“Having been a student-athlete here she understands the awesome challenges for our current players. She has strong communication skills that will be very valuable to our team in skill development and will also be instrumental in developing our draw unit. I can't wait to collaborate with Maggie and start our journey towards ACC and NCAA championships.”

Smith’s playing acumen needs no introduction around the grounds of Arlotta Stadium. A cog in the program’s overall transition from the BIG EAST to the ACC, unquestionably the nation’s toughest women’s lacrosse league, Smith held the Irish defense together in 2014 with the loss of her fellow All-American Barbara Sullivan early in the season.

Named the national co-Defender of the Year as a senior, Smith led the ACC in both ground balls and caused turnovers, ranking in the top 10 nationally for both of these major statistical categories. Smith retired as Notre Dame’s career record holder with 122 caused turnovers, a mark since surpassed by Sullivan. She also finished her time at Notre Dame ranked third in Irish lore with 151 career draw controls.

“Having a coach that understands the midfield position was a priority in this hire,” Halfpenny said. “Maggie brings experience all over the field. We really considered Maggie a ‘jack of all trades’ during her playing days. She was an outside goal scorer who understood space and movement, a transition player that made an impact on the fast break, in our ride, and was a top take-away defender making pick-offs and checks looks effortless. Our players will be in great hands as Maggie helps them develop their skill and strategy to compete in the best league in the country.”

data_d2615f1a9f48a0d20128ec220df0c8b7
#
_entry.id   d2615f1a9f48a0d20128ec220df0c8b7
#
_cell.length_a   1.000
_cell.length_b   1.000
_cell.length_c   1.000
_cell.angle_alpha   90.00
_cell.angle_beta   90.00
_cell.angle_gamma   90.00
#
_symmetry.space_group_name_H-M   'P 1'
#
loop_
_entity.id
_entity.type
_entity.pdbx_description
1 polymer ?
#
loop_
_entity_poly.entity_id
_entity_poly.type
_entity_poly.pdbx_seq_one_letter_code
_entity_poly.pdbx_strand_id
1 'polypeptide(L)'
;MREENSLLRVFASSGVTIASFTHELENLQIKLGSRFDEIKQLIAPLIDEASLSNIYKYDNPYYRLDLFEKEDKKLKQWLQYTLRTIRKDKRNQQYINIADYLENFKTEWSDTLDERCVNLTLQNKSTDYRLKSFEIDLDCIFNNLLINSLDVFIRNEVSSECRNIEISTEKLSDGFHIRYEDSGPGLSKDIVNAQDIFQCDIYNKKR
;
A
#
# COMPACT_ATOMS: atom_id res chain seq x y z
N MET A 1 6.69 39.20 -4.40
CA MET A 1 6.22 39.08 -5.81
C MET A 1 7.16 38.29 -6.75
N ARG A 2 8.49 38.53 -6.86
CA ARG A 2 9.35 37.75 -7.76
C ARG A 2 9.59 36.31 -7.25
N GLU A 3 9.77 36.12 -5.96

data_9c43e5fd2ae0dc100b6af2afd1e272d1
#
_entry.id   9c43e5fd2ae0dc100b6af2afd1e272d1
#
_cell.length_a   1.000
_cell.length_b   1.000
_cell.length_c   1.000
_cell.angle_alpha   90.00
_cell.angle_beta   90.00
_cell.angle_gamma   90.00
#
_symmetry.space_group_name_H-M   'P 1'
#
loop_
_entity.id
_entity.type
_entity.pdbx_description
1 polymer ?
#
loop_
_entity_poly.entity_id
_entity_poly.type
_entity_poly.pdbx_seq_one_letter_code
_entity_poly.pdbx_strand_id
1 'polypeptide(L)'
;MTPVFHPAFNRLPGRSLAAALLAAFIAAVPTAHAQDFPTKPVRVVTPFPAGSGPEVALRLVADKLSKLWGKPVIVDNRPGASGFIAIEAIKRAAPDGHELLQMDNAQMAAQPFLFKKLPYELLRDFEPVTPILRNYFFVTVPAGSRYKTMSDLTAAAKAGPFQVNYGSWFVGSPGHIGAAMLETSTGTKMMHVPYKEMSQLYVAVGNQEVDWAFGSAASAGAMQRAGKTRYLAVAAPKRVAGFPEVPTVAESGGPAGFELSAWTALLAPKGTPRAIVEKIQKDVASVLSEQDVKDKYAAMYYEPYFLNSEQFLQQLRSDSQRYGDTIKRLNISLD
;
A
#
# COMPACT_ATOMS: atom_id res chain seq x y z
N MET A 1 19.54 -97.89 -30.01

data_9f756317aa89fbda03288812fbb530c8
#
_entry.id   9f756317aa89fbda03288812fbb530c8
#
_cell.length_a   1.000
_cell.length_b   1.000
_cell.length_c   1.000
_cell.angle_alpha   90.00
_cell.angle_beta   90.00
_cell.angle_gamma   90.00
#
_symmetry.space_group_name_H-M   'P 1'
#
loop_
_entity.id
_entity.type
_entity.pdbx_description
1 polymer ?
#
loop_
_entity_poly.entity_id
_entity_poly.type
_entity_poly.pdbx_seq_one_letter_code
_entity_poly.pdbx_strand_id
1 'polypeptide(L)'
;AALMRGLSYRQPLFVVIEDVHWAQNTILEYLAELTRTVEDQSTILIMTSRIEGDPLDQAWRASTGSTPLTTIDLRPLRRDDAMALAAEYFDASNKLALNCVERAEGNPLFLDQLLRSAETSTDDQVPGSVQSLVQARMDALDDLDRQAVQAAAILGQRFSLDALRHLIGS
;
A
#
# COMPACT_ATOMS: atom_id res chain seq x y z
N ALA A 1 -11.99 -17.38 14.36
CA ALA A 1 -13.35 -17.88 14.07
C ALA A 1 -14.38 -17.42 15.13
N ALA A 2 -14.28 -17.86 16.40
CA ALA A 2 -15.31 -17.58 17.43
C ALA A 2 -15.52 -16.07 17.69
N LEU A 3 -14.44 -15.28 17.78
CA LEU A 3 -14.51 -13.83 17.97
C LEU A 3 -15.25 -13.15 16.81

Notre Dame is a unique environment and a particularly high-pressured one on the women’s lacrosse field competing in a conference which routinely sends seven of its eight teams to the NCAAs and often accounts for at least half of the national top 10. At one stage of Smith’s senior season, Notre Dame was ranked No. 11 in the nation although the team stood seventh in the ACC standings.

Notre Dame’s program stands on firm footing, something evidenced by the team making the NCAAs for a school-record five straight years including 2016’s trip to the quarterfinals on the heels of a second round 15-3 annihilation of Northwestern at Arlotta Stadium.

Smith played for Halfpenny and fellow assistant coach Katie Powell, excelling under their tutelage. She played alongside the team’s 2017 senior class and got to know the team’s juniors during their recruiting process. She has remained in touch with the program and is familiar with the team right up through its most recent contest. Coupled with her coaching experiences the past two years, there may be no better fit for this position.

“It will make that transition more seamless knowing Chris’ tendencies and what she’s trying to do as well as knowing the personalities of a lot of the players,” Smith said. “It will help us be successful right away.”

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Leigh Torbin, athletics communications assistant director at the University of Notre Dame, has been part of the Fighting Irish athletics communications team since 2013 and coordinates all media efforts for Notre Dame's lacrosse teams while serving as the football publicity team's top lieutenant. A native of Framingham, Massachusetts, Torbin graduated from the University of Massachusetts in 1998 with a bachelor's degree in sports management. He has previously worked full-time on the athletic communications staffs at Vanderbilt, Florida, Connecticut and UCF.